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uA's "Different Eyes" [Chapter Five]

Discussion in 'Fan Fiction' started by unrepentantAuthor, Apr 18, 2018.

  1. unrepentantAuthor

    unrepentantAuthor A cat who writes stories

    @AmericanPi, thanks for reviewing! It's always nice to see a new icon on the thread.

    DE is certainly a pokémorph fic in the making, but I want it to stand entirely independent from other stories about hybrids. I'm glad you didn't need to be a hybrid fic reader to get invested. And hey, I'm a sucker for xenofiction and the Warriors series too!

    I've now updated the Prelude to have a narrative framing device, I hope this is an improvement to the issue you described.

    I'm pretty proud of pokésign, if I'm honest. It'll show up plenty more as the story continues, what with it being a compromise between common body languages and vocalisations, and actual human signing. Voltorb and other pokémon with little bodily expressiveness genuinely have great trouble making themselves understood, and there's no real way to handle that problem unfortunately.

    Thanks for your encouraging comments about the setting and narrative! I understand perfectly how difficult it is to commit to longer chapterfics, but I hope that I can entice you to return to DE and maintain your interest once your capacity for reading is different. I assure you, the xenofiction element will stick around! Cheers.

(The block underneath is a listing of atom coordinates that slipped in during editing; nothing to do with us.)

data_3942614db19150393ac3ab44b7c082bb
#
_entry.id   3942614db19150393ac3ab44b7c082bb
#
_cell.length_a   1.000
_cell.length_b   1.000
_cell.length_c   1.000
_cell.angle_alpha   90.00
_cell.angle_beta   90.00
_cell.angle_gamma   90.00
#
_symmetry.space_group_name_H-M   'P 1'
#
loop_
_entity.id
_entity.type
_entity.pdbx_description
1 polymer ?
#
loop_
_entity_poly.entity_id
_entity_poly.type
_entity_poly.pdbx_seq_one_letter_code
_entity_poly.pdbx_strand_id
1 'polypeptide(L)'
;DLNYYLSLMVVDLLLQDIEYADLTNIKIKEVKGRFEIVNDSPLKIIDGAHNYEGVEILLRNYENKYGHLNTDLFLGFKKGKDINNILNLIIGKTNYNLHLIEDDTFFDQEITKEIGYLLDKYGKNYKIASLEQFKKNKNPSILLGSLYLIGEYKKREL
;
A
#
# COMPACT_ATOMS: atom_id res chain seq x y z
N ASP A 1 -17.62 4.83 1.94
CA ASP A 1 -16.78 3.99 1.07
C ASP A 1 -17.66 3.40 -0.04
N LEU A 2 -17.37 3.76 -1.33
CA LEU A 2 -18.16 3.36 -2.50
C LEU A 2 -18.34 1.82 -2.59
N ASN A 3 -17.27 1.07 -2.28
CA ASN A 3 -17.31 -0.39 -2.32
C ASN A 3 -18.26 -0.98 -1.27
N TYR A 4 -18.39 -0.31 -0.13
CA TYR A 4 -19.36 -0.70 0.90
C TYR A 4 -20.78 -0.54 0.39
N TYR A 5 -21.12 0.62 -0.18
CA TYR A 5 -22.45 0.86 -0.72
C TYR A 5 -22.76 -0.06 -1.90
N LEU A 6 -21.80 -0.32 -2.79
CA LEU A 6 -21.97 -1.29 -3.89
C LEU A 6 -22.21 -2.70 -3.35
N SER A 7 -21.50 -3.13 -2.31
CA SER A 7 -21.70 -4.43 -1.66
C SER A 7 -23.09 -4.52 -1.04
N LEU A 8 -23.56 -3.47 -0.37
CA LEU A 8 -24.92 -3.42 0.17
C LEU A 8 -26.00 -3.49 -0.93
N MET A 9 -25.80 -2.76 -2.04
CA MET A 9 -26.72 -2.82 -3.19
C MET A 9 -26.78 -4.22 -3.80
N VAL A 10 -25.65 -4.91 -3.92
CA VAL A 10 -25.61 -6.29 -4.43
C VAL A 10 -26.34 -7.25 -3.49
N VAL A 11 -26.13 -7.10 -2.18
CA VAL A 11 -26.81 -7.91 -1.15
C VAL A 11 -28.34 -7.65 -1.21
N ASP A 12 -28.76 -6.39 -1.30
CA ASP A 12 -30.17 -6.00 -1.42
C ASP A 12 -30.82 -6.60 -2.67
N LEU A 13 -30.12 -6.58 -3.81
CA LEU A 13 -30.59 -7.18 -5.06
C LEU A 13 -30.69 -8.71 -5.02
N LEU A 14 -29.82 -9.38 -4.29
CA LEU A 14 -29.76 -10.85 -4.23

-

    @Marika_CZ, thanks as always for being a reliable reviewer, I truly appreciate it. I honestly feel like the pacing issue you've discussed is an inherent downside of the way in which I've approached the early story. I think that the edits I've made to Chapter Four are the best possible compromise at this time, and I will simply have to accept that the pacing at this point is naturally imperfect. You seem to find the edited version a real improvement, so that's reassuring!